GoFetch Rips Secret Keys From Apple's M-Series Processors Through a New Side-Channel Attack

Apple's M-series chips may be fast, but they can also be convinced to give up cryptographic secrets.

Gareth Halfacree
4 months ago β€’ Security / HW101

A team of security researchers from the Universities of Illinois Urbana-Champaign, Texas at Austin, California at Berkeley, Washington, Carnegie Mellon University, and the Georgia Institute of Technology have warned of a side-channel attack against Apple's M-series processors that can reveal secret keys for a range of cryptography implementations: GoFetch.

"GoFetch is a microarchitectural side-channel attack that can extract secret keys from constant-time cryptographic implementations via data memory-dependent prefetchers (DMPs)," the researchers explain. "We show that DMPs are present in many Apple CPUs and pose a real threat to multiple cryptographic implementations, allowing us to extract keys from OpenSSL Diffie-Hellman, Go RSA, as well as CRYSTALS Kyber and Dilithium."

Researchers have warned of a hardware vulnerability in Apple's M-series chips, which can leak secret keys. (πŸ“Ή: Chen et al)

The team's focus was on Apple's M-series processors, developed in-house using the Arm architecture to deliver high-performance yet energy-efficient computing. These, the researchers explain, include Apple's implementation of a performance-improving DMP β€” which can be exploited to reveal private information, including secret keys used for cryptography running on the device.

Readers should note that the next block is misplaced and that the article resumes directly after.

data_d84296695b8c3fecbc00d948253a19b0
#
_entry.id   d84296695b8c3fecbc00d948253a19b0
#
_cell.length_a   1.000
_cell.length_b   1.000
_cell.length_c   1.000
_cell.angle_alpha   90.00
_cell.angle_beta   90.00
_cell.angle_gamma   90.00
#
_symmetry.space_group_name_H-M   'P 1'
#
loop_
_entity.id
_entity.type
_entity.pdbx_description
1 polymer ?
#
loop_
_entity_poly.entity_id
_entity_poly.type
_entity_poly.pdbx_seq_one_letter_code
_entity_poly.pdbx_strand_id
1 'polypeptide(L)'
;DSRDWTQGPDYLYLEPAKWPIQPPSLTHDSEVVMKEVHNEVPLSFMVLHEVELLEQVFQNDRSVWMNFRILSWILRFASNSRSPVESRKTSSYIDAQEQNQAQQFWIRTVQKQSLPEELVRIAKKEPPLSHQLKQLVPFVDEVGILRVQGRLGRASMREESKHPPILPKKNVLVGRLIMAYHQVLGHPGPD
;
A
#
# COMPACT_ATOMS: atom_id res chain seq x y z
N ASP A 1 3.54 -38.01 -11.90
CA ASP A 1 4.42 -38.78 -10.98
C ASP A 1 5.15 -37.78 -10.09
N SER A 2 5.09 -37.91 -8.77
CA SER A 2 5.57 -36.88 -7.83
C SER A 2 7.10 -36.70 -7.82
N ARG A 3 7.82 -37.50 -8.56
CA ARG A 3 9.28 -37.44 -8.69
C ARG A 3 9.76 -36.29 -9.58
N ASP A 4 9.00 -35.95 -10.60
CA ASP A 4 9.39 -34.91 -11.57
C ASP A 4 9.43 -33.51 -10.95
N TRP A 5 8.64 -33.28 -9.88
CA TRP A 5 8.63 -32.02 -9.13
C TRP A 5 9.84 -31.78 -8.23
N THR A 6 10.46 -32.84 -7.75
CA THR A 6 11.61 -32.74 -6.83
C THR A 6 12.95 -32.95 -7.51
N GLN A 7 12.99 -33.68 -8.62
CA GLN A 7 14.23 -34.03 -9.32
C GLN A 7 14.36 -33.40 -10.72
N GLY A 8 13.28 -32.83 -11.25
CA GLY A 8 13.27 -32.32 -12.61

"Undergirding our attacks is a new understanding of how DMPs behave," the team writes of its discovery, "which shows, among other things, that the Apple DMP will activate on behalf of any victim program and attempt to 'leak' any cached data that resembles a pointer. The Apple m-series DMP was first discovered by Augury, which suggested that DMPs might mix data and addresses under some conditions. GoFetch shows that the DMP is significantly more aggressive than previously thought, and thus poses a much greater security risk."

The team's attack successfully leaked secret key information for a range of real-world cryptographic implementations, though the researchers say the attack can be mitigated at a performance cost on Apple's latest M3 chips by setting the "DIT bit" to disable DMP β€” a feature not available on earlier M2 and M1 processors. Intel's 13th generation "Raptor Lake" chips, which feature a similar DMP, is also theoretically vulnerable β€” but with more restrictive activation criteria making it "robust to our attacks," the researchers note.

"For users, we recommend using the latest versions of software, as well as performing updates regularly," the team writes of potential mitigations β€” the core flaw being in the hardware itself and, thus, not easily patched. "Developers of cryptographic libraries can either set the DOIT bit and DIT bit bits, which disable the DMP on some CPUs. Additionally, input blinding can help some cryptographic schemes avoid having attacker-controlled intermediate values, avoiding key-dependent DMP activation. Finally, preventing attackers from measuring DMP activation in the first place, for example by avoiding hardware sharing, can further enhance the security of cryptographic protocols."

More details, with a link to the team's paper, is available on the GoFetch website; the team has promised to release proof-of-concept code in the near future, but it was not available at the time of publication.

Gareth Halfacree
Freelance journalist, technical author, hacker, tinkerer, erstwhile sysadmin. For hire: freelance@halfacree.co.uk.
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